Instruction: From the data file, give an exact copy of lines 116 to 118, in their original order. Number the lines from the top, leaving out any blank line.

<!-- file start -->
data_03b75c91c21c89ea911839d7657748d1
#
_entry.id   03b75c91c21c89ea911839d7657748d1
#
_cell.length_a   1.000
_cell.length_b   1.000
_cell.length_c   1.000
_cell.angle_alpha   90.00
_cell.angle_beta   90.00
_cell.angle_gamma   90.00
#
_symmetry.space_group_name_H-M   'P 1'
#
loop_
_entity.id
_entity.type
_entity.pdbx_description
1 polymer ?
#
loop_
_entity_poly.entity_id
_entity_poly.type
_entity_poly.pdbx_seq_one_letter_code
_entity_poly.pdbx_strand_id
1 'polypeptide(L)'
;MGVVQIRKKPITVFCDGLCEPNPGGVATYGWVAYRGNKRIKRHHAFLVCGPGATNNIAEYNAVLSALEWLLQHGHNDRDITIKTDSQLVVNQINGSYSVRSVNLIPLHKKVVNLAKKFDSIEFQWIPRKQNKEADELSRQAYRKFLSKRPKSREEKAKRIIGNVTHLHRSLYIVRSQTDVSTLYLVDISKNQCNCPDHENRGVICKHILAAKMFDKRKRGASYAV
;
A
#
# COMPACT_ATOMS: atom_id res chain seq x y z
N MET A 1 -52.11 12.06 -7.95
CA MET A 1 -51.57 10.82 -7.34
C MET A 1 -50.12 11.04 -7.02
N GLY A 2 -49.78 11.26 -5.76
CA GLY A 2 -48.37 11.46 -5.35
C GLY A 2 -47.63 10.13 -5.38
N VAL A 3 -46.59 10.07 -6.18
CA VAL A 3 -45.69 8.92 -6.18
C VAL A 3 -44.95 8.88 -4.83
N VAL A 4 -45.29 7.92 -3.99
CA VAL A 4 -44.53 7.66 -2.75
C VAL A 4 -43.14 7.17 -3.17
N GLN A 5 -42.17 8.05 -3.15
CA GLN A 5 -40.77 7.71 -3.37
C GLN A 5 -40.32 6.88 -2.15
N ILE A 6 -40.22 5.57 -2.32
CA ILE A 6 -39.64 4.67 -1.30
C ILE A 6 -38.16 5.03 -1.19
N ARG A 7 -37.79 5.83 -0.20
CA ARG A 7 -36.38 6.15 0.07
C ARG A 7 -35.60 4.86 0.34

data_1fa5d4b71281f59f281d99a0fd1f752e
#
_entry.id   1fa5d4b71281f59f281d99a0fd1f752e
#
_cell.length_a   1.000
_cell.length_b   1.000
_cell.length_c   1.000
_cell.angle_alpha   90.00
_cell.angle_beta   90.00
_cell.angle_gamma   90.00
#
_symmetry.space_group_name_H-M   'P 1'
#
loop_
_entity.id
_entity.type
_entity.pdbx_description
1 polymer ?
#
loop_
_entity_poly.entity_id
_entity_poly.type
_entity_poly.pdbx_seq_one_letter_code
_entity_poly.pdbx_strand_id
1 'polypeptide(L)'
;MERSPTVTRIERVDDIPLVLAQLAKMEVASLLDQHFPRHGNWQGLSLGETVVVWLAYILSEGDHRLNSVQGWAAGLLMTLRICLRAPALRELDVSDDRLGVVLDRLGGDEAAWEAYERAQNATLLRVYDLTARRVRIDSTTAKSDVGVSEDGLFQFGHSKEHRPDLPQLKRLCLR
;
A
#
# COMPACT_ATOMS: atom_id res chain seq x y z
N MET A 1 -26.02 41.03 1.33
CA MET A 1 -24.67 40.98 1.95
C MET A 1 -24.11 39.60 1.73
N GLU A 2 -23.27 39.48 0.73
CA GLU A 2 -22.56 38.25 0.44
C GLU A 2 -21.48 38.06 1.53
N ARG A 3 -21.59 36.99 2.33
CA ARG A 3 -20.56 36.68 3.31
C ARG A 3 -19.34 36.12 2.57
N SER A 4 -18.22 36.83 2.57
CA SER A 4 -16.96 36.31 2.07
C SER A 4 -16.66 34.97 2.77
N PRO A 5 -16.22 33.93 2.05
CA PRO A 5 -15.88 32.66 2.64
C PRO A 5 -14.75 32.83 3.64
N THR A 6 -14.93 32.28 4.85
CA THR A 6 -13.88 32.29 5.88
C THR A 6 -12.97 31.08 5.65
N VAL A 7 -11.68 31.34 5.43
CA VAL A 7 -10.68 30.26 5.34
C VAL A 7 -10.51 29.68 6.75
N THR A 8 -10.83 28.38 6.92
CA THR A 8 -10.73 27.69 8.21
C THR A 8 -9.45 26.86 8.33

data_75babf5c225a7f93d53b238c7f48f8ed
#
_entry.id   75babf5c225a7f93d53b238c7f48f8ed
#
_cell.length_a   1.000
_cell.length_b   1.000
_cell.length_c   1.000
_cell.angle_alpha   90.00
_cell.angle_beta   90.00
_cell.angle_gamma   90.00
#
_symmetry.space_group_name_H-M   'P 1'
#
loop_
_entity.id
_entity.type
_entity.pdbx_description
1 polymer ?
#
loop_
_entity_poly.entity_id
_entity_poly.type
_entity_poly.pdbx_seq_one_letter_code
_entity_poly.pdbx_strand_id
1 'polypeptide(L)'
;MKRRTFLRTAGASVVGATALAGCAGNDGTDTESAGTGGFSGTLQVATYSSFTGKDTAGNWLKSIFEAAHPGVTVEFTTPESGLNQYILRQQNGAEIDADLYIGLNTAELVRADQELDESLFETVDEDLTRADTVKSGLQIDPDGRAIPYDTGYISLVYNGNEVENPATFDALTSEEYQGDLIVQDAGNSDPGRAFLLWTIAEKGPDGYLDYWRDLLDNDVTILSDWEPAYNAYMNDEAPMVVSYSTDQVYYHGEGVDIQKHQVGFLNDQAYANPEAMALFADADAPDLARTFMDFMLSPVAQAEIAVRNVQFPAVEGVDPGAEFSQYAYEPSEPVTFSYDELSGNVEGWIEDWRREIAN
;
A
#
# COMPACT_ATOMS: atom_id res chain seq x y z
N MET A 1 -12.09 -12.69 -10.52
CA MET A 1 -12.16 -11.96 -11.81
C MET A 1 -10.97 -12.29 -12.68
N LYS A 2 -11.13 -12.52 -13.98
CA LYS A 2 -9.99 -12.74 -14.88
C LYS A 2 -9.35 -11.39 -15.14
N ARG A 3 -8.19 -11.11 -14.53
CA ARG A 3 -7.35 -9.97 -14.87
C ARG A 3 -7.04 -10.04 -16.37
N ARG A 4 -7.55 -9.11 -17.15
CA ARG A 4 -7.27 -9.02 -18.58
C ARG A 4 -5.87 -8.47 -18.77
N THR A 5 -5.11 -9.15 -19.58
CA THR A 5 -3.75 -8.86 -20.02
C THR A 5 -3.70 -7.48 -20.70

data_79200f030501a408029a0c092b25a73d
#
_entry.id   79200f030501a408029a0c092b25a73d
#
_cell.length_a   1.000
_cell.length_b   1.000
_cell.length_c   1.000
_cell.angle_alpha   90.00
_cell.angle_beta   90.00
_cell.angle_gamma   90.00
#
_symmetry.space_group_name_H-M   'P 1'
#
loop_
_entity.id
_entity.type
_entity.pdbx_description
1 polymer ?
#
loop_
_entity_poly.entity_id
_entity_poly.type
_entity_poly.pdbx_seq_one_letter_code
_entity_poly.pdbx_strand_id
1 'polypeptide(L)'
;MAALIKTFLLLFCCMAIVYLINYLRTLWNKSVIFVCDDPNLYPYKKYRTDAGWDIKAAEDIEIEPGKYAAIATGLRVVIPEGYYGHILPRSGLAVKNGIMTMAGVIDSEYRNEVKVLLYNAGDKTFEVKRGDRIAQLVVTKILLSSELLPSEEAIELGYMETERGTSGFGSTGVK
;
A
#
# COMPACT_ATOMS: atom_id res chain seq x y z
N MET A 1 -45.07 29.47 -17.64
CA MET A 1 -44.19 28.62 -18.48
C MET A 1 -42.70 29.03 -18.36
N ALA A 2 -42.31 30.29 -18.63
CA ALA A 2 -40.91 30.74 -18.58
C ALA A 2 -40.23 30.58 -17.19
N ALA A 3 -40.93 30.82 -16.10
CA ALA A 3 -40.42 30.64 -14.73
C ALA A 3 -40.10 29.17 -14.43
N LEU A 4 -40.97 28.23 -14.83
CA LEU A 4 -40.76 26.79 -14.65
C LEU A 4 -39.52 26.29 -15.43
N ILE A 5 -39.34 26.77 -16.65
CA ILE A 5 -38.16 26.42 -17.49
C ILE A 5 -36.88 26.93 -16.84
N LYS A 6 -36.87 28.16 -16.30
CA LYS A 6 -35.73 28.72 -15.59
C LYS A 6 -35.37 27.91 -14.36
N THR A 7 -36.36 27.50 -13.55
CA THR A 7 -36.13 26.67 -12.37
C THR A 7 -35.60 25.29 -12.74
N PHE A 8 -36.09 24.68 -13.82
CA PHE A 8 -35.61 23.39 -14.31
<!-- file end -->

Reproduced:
#
_symmetry.space_group_name_H-M   'P 1'
#